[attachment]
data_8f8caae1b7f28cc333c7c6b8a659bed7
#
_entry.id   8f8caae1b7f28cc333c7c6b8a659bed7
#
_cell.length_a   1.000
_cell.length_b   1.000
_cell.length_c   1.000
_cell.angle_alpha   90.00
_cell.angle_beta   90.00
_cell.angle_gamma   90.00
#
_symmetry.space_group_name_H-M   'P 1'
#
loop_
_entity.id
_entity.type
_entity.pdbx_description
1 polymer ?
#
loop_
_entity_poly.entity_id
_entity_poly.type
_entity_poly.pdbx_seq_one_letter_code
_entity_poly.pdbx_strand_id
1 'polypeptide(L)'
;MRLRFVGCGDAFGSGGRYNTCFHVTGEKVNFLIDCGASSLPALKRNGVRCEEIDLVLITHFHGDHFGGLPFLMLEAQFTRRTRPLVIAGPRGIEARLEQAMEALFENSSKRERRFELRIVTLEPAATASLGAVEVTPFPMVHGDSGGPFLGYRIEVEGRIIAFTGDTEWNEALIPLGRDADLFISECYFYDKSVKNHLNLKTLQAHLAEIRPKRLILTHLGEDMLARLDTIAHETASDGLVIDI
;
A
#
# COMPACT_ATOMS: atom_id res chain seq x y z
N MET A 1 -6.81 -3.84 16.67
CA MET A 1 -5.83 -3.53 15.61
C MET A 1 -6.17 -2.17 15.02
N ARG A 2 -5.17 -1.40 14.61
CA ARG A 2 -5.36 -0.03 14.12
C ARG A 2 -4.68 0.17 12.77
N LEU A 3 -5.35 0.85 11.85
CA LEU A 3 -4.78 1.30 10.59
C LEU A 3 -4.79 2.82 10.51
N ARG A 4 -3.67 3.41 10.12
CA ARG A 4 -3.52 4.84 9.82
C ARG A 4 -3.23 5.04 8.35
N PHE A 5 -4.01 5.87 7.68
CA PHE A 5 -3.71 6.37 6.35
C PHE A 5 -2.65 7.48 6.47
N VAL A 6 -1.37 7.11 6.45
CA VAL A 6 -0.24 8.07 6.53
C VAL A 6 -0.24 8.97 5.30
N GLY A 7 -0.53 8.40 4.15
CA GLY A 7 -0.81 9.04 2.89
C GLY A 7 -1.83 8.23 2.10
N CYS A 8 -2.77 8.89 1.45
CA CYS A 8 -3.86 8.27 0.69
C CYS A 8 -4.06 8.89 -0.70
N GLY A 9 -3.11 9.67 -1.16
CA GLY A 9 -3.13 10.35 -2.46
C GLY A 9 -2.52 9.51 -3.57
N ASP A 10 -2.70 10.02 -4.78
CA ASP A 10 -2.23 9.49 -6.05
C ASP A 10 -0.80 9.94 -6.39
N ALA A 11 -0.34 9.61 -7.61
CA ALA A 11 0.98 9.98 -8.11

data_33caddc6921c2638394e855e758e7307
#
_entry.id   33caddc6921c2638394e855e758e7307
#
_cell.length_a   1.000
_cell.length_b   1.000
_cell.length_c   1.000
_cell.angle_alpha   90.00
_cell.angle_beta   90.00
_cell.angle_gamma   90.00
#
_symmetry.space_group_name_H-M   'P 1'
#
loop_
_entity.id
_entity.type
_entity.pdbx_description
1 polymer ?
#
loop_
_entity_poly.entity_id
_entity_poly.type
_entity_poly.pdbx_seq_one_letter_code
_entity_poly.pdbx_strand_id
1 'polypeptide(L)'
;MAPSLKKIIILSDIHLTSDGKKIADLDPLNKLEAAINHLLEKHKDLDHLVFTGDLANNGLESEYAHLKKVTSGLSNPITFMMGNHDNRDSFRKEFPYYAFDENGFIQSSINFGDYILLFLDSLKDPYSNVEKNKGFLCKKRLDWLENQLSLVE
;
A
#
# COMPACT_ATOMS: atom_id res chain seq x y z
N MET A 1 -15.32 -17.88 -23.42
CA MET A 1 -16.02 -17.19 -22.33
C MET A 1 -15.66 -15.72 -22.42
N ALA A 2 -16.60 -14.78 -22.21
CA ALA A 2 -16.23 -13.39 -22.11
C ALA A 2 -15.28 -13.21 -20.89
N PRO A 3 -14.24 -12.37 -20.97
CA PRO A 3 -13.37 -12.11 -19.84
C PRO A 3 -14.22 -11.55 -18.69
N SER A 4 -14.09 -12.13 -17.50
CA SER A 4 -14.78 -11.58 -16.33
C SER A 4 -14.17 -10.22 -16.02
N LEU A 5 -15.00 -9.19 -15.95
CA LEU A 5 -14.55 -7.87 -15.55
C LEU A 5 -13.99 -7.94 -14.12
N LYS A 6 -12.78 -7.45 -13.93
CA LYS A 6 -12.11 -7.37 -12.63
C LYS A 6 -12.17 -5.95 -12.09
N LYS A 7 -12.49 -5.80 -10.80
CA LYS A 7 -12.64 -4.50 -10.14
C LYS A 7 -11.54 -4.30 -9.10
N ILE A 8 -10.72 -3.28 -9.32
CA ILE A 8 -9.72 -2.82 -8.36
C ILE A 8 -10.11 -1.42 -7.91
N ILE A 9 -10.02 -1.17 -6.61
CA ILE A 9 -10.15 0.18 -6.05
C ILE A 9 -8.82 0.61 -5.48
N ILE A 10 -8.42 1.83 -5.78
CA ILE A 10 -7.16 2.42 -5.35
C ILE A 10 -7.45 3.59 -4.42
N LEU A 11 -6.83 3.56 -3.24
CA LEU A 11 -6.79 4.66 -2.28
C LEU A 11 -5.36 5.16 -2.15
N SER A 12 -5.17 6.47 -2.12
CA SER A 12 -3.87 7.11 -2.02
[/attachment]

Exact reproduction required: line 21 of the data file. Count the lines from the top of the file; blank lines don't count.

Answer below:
_entity_poly.entity_id